Many individuals are drawn to higher education, including academic careers, because of academia’s potential for change. Countless prospective and current graduate students note that their desire to make a difference in their communities or society in general was their primary decision to attend graduate training. Unfortunately, many colleges and universities in the US have practiced outright discrimination and exclusion throughout history, particularly against women, people of color, and disabled people/people with disabilities.
Today, academia — like every social institution — is structured hierarchically, producing numerous professional and personal obstacles for academics from marginalized backgrounds. Scholars who are women, of color, lesbian, trans*, bisexual, gay, queer, disabled, working-class or poor, immigrants, fat, religious and non-religious minorities, and/or single parents are faced daily with the difficult tension between academia’s narrow definition of success and their own politics, identities, needs, happiness, and health.
Conditionally Accepted was created by Dr. Eric Anthony Grollman (editor until 2017) as a freestanding blog in July 2013 as an online space for scholars on the margins of academe. It has steadily grown since, becoming a career advice column for Inside Higher Ed in January 2016. In our column, we provide news, information, personal stories, and resources for scholars who are, at best, conditionally accepted in academe. Conditionally Accepted is an anti-racist, pro-feminist, pro-queer, anti-transphobic, anti-fatphobic, anti-ableist, anti-ageist, anti-classist, and anti-xenophobic online community.
Conditionally Accepted is run by an editor in order to maintain regular, relevant material on the site, and to ensure that it remains a safe, inclusive space. Regular contributors and guest bloggers add to the site’s blog, helping to offer a diversity of perspectives and experiences.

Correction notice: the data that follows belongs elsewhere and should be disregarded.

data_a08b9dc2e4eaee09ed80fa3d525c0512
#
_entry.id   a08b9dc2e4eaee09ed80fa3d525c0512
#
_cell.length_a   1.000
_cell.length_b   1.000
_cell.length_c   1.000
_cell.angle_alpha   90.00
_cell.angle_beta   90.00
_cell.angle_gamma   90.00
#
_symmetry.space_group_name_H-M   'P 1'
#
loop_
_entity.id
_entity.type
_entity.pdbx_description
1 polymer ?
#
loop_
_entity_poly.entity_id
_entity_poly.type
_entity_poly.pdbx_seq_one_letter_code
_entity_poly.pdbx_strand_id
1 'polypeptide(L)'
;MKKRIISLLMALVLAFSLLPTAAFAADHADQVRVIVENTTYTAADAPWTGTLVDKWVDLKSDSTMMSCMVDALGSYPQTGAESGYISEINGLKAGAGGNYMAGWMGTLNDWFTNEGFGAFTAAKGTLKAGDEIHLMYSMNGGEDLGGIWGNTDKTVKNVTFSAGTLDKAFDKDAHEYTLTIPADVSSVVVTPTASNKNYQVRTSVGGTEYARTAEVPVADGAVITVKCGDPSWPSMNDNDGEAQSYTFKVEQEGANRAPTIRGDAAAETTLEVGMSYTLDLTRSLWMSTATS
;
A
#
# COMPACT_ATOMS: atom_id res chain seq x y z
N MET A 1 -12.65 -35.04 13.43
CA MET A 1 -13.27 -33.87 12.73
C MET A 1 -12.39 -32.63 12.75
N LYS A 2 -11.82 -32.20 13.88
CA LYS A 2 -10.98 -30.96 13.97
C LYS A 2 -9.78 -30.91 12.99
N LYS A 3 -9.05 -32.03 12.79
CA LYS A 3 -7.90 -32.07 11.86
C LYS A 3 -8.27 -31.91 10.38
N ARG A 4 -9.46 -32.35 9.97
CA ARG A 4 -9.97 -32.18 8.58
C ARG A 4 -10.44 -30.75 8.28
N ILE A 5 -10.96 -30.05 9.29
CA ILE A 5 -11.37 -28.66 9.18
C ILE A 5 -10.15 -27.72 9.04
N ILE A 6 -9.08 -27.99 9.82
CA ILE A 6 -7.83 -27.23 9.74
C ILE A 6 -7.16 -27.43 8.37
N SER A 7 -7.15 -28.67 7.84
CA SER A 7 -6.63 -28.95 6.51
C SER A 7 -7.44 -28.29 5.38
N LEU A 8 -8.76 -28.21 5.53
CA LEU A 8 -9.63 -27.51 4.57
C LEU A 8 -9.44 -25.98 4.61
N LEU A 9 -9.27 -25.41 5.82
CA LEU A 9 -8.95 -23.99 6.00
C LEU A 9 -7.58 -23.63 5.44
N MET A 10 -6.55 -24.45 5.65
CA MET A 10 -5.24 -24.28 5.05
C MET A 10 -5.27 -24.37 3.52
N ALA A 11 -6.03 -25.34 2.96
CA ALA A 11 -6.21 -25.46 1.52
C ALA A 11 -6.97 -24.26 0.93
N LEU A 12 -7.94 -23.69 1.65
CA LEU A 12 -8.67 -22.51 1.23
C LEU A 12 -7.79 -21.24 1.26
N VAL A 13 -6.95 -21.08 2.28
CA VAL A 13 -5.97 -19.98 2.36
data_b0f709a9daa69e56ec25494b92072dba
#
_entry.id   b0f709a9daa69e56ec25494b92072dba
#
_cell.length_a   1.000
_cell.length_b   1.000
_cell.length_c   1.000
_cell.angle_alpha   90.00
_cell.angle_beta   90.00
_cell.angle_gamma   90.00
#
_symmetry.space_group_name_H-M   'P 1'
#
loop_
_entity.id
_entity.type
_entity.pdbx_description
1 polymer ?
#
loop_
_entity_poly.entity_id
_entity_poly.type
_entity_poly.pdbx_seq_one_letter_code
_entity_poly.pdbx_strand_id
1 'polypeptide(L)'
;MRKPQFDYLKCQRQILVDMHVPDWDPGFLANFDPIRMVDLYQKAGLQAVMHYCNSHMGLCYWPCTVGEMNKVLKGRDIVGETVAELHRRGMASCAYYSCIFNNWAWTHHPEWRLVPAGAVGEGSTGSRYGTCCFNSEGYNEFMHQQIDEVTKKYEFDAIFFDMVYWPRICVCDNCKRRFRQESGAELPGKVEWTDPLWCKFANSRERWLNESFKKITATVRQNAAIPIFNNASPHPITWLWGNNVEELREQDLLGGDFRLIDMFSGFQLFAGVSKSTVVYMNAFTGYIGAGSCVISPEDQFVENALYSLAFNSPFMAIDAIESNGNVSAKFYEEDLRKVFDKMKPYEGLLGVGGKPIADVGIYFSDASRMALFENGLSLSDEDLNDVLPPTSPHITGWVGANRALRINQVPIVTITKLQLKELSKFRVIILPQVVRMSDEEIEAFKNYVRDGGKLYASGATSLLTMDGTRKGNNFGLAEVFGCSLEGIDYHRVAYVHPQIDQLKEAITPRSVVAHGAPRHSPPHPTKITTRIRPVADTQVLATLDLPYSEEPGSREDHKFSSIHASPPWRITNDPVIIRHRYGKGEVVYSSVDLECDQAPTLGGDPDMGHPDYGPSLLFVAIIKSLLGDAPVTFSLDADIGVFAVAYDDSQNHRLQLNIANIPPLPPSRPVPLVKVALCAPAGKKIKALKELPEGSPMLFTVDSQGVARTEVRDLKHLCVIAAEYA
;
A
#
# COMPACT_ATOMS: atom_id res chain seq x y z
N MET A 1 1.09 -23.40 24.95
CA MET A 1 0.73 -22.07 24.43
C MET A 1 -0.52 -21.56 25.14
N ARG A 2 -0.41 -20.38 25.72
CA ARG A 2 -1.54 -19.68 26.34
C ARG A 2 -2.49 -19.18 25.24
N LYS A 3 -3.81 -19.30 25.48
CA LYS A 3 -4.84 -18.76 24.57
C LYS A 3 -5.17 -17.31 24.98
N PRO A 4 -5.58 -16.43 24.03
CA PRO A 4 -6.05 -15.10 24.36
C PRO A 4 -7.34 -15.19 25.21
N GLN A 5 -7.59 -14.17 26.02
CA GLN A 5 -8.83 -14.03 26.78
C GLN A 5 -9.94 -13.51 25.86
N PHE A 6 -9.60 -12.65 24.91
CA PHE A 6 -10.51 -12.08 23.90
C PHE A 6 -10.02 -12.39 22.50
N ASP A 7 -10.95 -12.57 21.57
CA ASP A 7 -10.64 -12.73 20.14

Dr. Victor Ray, Editor
I am an assistant professor of sociology at the University of Tennessee Knoxville. My research interests included race and organizations, critical race theory, and how formal organizational processes reproduce social inequalities. I am mixed race (Black and white) but not tragic. And I am just as — if not more — objective than your average white scholar. In addition to my scholarly work and blogging, I have written about race for publications including Newsweek, Gawker, and Boston Review, and Seven Scribes. I occasionally tweet at .
Dr. Eric Anthony Grollman, Founder, Former Editor, and Regular Contributor
I speak as a Black queer non-binary intellectual activist. I am currently a tenure-track professor in sociology at University of Richmond in Richmond, Virginia. An “activist gone academic,” I pursued a PhD in sociology at Indiana University to become a better activist. To my surprise, graduate training is designed to “beat the activist” out of grad students. Thus, I was traumatized in the process of earning my PhD. These experiences led me to create Conditionally Accepted after I graduated in 2013 to make visible the scholars, perspectives, experiences, advice, and resources that were not available to me. I regularly blog, interweaving my personal experiences with my research (i.e., prejudice and discrimination) and current events, to reflect on the practices and policies that keep many scholars on the margins of academia. You can follow me on Twitter at .
Dr. Jeana Jorgensen, Regular Contributor
I write and teach from the life experiences of a culturally Jewish, agnostic, able-bodied, sex-positive, intersectional feminist and as a bisexual cis woman. My Ph.D. is in folklore with a focus on gender studies. While I initially set out to study traditional folklore topics such as fairy tales, personal narratives, and body art, recently I find myself more drawn to the topics of sex education and sexual minority activism. You can find my writing at MySexProfessor and on my personal blog. I am an adjunct instructor at a Midwestern small liberal arts college, and I also teach and perform dance professionally.